October 2003

CBF-funded searchable missions database unveiled

October 10 2003 by Lance Wallace , CBF Communications

CBF-funded searchable missions database unveiled | Friday, Oct. 10, 2003

Friday, Oct. 10, 2003

CBF-funded searchable missions database unveiled

By Lance Wallace CBF Communications

ATLANTA - Gordon-Conwell Theological Seminary professor Todd M. Johnson introduced the World Christian Database, a user-friendly, searchable database, Oct. 9-10 on the seminary's campus in South Hamilton, Mass., as part of the 2003 Paul E. and Eva B. Toms Lectureship on the status of Global Christianity and World Missions.

Funded initially by the Cooperative Baptist Fellowship (CBF) as a tool to help identify areas of greatest need in the world, the World Christian Database is an online version of what currently exists in print in the World Christian Encyclopedia. This new tool was created by Johnson, director of the newly established Center for the Study of Global Christianity at Gordon-Conwell, in coordination with Breuer & Co., a Boston-based data management firm. It will be maintained, updated and expanded as a part of the ongoing work of the Center.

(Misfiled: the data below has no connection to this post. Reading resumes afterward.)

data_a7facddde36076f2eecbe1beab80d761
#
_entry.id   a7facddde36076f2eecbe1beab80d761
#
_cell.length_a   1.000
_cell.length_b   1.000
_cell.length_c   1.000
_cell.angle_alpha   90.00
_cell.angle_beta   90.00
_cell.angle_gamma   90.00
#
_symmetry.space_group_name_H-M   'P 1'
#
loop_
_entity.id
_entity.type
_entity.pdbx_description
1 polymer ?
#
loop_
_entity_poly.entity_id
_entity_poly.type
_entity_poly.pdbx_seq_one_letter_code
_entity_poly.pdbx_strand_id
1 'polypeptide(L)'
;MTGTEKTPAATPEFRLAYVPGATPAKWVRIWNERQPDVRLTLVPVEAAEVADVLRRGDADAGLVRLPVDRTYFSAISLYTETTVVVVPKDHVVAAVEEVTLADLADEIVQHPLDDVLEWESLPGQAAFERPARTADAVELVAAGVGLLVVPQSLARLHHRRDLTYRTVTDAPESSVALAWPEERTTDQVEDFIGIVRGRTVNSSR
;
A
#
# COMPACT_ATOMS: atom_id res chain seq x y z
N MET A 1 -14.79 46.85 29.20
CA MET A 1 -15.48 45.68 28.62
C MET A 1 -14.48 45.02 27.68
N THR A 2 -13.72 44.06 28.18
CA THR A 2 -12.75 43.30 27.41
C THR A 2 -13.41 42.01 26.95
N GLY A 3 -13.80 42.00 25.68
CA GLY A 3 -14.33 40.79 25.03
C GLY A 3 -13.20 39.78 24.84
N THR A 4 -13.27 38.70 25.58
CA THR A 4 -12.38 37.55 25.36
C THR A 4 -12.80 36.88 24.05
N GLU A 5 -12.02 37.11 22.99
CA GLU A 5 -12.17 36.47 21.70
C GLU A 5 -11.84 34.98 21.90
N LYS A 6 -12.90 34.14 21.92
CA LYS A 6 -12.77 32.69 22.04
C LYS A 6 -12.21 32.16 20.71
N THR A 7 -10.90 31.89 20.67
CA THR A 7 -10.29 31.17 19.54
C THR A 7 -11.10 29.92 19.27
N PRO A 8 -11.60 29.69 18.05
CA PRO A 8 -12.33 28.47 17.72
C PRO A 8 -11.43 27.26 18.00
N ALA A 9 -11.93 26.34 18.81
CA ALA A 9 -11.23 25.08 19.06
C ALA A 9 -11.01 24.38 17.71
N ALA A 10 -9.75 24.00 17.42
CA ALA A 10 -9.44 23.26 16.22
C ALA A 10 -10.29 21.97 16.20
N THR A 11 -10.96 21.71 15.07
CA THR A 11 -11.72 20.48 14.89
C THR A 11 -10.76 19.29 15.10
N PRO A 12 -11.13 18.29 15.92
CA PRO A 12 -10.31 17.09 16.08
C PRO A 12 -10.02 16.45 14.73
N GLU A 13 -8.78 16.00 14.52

"This is truly a landmark achievement in facilitating the spreading of the gospel around the world," said Daniel Vestal, CBF national coordinator. "As we seek to be the presence of Christ in the world to the most neglected, we now have better tools to assess who are the most neglected and where they are located. We are grateful for Todd Johnson and his work, and his willingness to partner with us in the continuing search for ways to answer God's call."